Friday, October 28, 2011

Brooklyn 'Hoods Continued: Prospect Park & Park Slope

The Park
Prospect Park is Brooklyn's Central Park.  At 585 acres, with a lake, hiking trails, a forest, zoo, Audubon center, and band pavilion, she certainly measures up against her 843-acre rectangular older sister just across the river.  Prospect Park's interior has miles of hiking trails; the car lanes also have dedicated walking and cycling lanes for about 3.3 miles around the inside the park. If you run or cycle counter-clockwise starting at the southern point, prepare yourself for a good uphill stretch.  When they designed the park nearly 150 years ago, the forest and ravine needed some elevation to work with; the path does not disappoint.  For another natural bonus, cycling in from the southeast entrance you can dodge road apples in the bike path left by horses trotting toward the park. Yes, horses have trails in the park, too.

American history lovers should enjoy learning that the location of Prospect Park was the site of the first major contest of the Revolutionary War.  "In late August 1776, the Continental Army under George Washington fortified passes along a section of Flatbush Avenue that now serves as the Park’s Drive." []  Although this particular battle lacked flair for the history books, in the end, it seemed to work out.  America could freely flourish without interference from across the pond. Part of her flourish resulted in the creation of cool neighborhoods around Prospect Park...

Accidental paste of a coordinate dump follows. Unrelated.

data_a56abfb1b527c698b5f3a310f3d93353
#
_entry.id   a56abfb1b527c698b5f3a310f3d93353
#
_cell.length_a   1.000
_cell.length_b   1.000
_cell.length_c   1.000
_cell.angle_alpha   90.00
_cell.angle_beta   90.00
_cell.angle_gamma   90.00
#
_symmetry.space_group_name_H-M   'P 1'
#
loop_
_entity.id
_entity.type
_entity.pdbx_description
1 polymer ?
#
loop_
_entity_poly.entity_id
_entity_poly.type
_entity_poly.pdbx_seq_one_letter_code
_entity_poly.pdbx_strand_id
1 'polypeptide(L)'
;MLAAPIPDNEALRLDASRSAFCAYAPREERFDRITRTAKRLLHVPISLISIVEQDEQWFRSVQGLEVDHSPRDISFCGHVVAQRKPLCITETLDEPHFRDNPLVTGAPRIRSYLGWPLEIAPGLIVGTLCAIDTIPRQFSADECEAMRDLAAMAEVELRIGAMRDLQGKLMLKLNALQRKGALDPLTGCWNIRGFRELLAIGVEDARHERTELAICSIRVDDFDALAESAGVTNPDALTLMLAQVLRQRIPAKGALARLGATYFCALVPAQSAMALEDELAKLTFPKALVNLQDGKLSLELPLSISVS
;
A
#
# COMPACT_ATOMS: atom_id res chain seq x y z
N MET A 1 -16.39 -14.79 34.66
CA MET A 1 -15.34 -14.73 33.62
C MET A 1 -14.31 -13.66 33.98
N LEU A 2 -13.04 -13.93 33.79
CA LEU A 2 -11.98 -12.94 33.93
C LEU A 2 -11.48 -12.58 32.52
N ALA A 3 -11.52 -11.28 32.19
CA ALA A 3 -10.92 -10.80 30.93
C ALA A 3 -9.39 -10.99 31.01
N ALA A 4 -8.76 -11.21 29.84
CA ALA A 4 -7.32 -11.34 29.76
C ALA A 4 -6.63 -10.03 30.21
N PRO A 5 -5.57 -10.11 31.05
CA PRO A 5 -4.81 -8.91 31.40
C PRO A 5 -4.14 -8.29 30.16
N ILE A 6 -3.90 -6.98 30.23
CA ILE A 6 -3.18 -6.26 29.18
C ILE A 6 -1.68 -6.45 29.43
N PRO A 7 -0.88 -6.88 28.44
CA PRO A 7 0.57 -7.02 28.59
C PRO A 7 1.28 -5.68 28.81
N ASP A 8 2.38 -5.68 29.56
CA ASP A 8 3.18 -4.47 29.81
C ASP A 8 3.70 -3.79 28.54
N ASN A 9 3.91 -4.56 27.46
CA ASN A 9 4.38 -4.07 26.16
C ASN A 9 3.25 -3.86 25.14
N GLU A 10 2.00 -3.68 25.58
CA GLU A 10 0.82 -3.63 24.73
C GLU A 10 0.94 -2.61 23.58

The Slope
Each Brooklyn neighborhood has a distinct personality.  Park Slope, just to the west of Prospect Park, has a charm reflected in the residents, the stores, and the restaurants.  Over the years, it has garnered top ranking for its architectural features, quality public schools, dining, nightlife, shopping, access to public transit, green space, quality housing, and safety.  It was also the home of Washington Park where the Brooklyn Dodgers [then the Brooklyn Atlantics] played.  Park Slope's popularity for the family set rivals that of Manhattan's Upper West Side and the two neighborhoods would be neck-and-neck for the number of dogs and strollers per resident on a given Saturday or Sunday morning! The variety of cafes and eateries in addition to the park, are a definite draw even for those without a stroller or leash!